Blogger Intellectual Freedom Committee

Drag Queens Have Rights, Too

Drag Queen Story Hour is a gift to the ongoing conversation about the limits of freedom of expression. If you aren’t familiar with Drag Queen Story Hour, you might be one of the very few people who hasn’t been talking about it. No worries, you can remedy that by heading over to their website. DQSH was created by Michelle Tea and RADAR Productions in San Francisco. They then partnered with the San Francisco Public Library and later the Brooklyn Public Library, and as the website says, it is “just what it sounds like, drag queens reading stories to children in libraries, schools, and bookstores.”[1]

There are many aspects of Drag Queen Story Hour that can be praised and celebrated: the inclusion, encouraging children to be themselves, and best of all, fun! Since I am writing this blog as a member of the ALSC Intellectual Freedom Committee, I am going to focus on the intellectual freedom aspect of Drag Queen Story Hour. This program is creating a lot of conversations about intellectual freedom in our communities, and I am incredibly grateful to DQSH for this. From the conversations, protests, and even lawsuits going on in communities, it is clear that there are still conversations to be had around what it means to have freedom of expression.

If you open up your favorite internet search engine and do a search for “Drag Queen Story Hour” there will be a bevy of news stories, and depending on when you are reading this, some of those stories could be from today or yesterday. City council members, parents, drag queens, and even the ACLU are discussing what it means that public libraries allow the freedom of expression via the First Amendment to the Constitution of the United States of America.

One such community is Lafayette, Louisiana. Members of the Delta Lambda Phi fraternity from the University of Louisiana-Lafayette planned a Drag Queen Story Hour to be hosted at the Lafayette Public Library. A lawsuit was filed by three members of the community, leading to the cancellation of the program. Afterwards, the Lafayette Public Library required patrons reserving a meeting room to sign a document stating that they agreed not to hold a Drag Queen Story Hour and that violation of this agreement could lead to the patron being sued by the library.

Then the ACLU stepped in on behalf of some community members. The ACLU of Louisiana filed suit to challenge a ban on Drag Queen Story Hour at the Lafayette Public Library. According the plaintiff of the suit Aimee Robinson, “Drag Queen Story Time has widespread support in Lafayette, and it’s called a ‘public’ library for a reason. We’re not just fighting for Drag Queen Story Time, we’re fighting for everyone’s right to be themselves and speak their minds – without being discriminated against, censored or banished from public spaces.” [2]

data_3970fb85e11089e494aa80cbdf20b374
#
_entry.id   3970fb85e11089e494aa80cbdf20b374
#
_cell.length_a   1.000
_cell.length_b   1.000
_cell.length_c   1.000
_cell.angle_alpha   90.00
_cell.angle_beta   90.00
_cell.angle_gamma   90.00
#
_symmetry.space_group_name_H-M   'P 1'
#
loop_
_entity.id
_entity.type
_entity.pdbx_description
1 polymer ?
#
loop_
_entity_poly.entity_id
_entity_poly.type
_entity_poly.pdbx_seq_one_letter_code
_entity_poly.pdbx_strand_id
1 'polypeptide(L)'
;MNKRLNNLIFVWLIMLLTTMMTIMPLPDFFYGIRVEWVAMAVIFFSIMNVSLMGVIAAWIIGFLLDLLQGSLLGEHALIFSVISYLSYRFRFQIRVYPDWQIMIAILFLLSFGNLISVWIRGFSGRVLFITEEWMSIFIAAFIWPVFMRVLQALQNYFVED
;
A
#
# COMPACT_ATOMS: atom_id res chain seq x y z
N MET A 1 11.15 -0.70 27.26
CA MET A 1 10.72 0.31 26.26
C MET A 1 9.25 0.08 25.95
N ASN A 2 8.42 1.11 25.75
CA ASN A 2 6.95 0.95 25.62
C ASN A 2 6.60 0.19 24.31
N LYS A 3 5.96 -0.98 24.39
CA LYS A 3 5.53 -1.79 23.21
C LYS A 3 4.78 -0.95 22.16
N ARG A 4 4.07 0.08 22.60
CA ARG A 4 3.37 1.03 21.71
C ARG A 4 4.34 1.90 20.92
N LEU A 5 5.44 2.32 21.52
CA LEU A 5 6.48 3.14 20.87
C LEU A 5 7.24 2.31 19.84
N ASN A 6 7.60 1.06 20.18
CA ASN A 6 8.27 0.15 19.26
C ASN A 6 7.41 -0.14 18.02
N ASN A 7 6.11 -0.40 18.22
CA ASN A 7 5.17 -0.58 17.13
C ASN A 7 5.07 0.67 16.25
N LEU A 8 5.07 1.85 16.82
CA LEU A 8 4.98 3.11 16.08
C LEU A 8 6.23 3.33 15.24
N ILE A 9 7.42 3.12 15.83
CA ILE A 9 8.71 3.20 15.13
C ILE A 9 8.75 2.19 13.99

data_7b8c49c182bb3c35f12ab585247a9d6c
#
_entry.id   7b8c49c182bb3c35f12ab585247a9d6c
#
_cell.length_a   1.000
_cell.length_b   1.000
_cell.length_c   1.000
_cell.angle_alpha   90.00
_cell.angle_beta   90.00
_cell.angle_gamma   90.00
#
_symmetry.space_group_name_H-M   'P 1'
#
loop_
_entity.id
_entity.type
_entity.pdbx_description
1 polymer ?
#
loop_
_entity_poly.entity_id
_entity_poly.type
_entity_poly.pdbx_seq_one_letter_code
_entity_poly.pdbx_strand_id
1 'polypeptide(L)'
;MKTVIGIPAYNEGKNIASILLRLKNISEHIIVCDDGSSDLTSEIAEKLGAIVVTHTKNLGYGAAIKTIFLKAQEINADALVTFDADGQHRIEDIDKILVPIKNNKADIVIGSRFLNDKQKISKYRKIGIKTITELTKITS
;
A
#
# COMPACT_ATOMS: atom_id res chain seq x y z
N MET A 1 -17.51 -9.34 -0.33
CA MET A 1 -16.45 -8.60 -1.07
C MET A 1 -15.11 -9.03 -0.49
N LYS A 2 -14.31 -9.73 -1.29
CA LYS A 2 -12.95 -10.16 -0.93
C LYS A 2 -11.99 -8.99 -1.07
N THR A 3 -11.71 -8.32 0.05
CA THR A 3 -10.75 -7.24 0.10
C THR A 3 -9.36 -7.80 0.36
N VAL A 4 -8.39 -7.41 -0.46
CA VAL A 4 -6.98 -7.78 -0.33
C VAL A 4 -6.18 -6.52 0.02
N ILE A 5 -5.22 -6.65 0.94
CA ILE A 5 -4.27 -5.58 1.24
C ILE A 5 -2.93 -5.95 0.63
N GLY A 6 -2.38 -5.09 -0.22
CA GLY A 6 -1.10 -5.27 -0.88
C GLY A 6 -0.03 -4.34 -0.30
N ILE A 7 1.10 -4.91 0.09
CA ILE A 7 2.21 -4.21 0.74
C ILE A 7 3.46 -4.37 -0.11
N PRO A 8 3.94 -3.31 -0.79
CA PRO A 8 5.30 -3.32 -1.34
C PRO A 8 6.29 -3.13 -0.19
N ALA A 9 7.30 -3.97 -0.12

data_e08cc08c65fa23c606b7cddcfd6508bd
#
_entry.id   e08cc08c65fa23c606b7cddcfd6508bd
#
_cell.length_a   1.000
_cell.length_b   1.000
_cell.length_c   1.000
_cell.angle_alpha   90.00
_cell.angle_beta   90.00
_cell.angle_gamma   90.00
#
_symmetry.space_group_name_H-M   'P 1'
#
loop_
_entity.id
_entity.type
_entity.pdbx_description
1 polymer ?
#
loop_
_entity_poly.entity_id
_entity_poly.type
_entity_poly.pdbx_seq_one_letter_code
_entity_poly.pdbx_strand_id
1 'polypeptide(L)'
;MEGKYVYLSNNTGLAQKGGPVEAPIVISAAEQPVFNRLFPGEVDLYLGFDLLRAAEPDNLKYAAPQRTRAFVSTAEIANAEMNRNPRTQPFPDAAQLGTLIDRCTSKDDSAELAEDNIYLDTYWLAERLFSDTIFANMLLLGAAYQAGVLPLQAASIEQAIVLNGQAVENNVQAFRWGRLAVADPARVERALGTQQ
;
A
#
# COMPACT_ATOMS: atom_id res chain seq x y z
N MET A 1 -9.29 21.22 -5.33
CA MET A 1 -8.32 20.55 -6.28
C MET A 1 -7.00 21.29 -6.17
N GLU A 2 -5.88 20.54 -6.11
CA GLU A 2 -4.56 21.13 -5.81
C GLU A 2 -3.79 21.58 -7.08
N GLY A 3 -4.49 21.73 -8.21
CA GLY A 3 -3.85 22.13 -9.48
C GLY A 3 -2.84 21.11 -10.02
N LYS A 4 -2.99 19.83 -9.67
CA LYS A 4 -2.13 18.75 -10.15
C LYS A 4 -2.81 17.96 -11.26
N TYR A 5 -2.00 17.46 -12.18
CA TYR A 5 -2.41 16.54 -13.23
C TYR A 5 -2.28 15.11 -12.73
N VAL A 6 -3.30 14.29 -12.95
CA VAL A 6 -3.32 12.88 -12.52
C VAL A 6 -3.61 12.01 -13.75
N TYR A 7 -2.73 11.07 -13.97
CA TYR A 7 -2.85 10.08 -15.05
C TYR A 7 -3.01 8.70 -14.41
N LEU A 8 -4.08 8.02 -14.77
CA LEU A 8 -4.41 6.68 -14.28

On Jan. 3 2019, the Lafayette Public Library agreed to lift the ban on Drag Queen Story Hour in response to the ACLU suit.[3]

Similar events and conversations are happening across many communities, and more people are thinking about intellectual freedom and the First Amendment. So, the next time you talk to a drag queen, say thank you for this gift!

This post addresses the following ALSC core competencies: V: Outreach and Advocacy and VII: Professionalism and Professional Development.

[1] Retrieved Jan. 15, 2019

[2] Retrieved Jan. 15, 2019

[3] Retrieved Jan. 15, 2019


  1. Dan Kleinman

    What about the Houston Public Library case?

  2. anonymous

    Dear committee, I know that you have discussed this issue extensively. However I find that these “rights” are often one-sided. When was the last time you invited a priest, a nun, or an evangelical Christian to do a story time? With the trend to even do away with traditional holiday stories such as Christmas or Easter, I find that instead of being even handed about freedom of expression, the trend in society and even in libraries is to exclude traditional viewpoints, and promote more politically correct views. I sign this anonymously, because I fear my viewpoint is no longer welcome.

    1. Terri Guy

      Your viewpoint is welcome with me and I agree with it 100%. Furthermore, I don’t believe a public library is the proper forum for drag queen story hour. Someone dressed up as Moses or Jesus would certainly not be allowed. As you said, anyone who might try to “indoctrinate” children into their religion would be unacceptable. Yet someone who wants to persuade children it’s okay for a man to dress up as a woman is lauded as a progressive, entertaining individual. Yes, drag queens do have a right to tell stories to children, but they should do so at a place not funded by taxpayer dollars where parents who wish for their children to attend can take them. Those parents probably would not want to hear Bible stories at the library because those stories would not be “inclusive”. In the same way, some parents find drag queen story hour offensive and they don’t want to take their children to a library unaware and find that one is going on.

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